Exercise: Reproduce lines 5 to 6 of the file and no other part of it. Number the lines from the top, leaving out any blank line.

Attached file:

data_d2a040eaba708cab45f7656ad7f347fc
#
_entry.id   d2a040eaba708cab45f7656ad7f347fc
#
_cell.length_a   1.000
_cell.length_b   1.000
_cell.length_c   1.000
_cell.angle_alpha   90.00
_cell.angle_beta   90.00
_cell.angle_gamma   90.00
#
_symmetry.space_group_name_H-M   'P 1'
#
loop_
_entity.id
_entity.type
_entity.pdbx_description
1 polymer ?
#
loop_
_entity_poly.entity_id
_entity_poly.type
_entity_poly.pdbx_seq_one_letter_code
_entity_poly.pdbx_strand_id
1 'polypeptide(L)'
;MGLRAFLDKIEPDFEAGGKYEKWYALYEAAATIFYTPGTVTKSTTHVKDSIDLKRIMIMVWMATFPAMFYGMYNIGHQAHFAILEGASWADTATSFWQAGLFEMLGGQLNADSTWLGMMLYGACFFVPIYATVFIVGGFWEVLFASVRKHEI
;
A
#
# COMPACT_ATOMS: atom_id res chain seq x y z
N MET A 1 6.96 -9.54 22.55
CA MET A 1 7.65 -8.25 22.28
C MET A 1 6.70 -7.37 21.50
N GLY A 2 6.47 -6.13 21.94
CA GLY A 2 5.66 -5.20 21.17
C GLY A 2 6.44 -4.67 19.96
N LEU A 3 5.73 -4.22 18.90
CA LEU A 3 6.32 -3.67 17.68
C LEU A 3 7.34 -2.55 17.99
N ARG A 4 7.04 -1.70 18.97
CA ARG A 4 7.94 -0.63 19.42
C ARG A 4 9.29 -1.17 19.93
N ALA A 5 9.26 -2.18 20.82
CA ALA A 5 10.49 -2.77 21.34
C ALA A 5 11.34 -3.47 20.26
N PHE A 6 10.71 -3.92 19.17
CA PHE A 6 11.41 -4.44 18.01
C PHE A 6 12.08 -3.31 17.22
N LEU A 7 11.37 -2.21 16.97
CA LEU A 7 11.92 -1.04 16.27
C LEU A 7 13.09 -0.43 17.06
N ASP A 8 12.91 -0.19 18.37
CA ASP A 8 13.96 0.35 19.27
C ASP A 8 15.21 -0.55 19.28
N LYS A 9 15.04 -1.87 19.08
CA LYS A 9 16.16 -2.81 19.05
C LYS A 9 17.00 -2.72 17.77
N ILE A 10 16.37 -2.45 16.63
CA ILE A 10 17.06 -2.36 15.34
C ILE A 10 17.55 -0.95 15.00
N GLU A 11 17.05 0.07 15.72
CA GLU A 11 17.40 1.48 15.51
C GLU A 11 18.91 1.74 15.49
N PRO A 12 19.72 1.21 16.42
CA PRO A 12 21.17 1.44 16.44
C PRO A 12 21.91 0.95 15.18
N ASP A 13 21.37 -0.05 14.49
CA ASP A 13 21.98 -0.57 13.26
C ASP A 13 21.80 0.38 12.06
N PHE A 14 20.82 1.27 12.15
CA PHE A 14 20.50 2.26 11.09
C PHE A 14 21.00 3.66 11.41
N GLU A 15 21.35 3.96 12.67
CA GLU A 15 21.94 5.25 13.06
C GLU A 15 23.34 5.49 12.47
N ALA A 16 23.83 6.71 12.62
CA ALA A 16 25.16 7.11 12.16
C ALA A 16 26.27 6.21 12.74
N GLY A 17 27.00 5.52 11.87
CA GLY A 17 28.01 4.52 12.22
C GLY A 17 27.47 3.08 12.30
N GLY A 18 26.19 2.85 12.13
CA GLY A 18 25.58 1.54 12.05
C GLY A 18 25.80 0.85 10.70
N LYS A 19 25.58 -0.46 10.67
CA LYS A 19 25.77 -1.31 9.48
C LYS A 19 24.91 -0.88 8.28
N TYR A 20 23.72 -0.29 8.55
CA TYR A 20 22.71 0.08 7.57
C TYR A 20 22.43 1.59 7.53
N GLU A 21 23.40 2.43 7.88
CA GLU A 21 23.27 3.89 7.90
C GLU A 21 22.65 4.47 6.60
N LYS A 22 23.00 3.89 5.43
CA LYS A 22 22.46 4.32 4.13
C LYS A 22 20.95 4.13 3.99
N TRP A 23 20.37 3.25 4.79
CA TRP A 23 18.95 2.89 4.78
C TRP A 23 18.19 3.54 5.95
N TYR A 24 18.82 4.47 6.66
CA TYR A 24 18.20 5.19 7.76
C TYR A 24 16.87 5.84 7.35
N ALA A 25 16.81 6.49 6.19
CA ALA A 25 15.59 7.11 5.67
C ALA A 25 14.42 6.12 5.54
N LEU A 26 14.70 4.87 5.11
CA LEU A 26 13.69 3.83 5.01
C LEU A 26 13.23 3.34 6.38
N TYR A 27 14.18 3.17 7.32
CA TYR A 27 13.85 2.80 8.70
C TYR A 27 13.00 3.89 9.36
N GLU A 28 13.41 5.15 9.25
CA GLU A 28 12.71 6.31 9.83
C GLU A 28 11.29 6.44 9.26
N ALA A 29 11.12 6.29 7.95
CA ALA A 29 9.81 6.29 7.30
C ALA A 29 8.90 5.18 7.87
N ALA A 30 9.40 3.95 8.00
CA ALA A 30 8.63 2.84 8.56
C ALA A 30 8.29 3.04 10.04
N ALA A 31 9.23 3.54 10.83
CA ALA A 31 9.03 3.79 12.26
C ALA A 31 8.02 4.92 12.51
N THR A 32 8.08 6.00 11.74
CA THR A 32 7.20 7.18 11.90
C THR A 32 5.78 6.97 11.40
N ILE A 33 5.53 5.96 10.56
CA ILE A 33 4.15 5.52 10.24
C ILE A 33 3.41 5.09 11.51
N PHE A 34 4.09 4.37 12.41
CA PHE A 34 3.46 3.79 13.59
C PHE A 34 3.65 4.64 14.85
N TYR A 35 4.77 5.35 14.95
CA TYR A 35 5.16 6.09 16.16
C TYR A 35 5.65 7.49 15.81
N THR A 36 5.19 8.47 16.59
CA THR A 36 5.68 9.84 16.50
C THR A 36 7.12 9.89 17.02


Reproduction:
_cell.length_a   1.000
_cell.length_b   1.000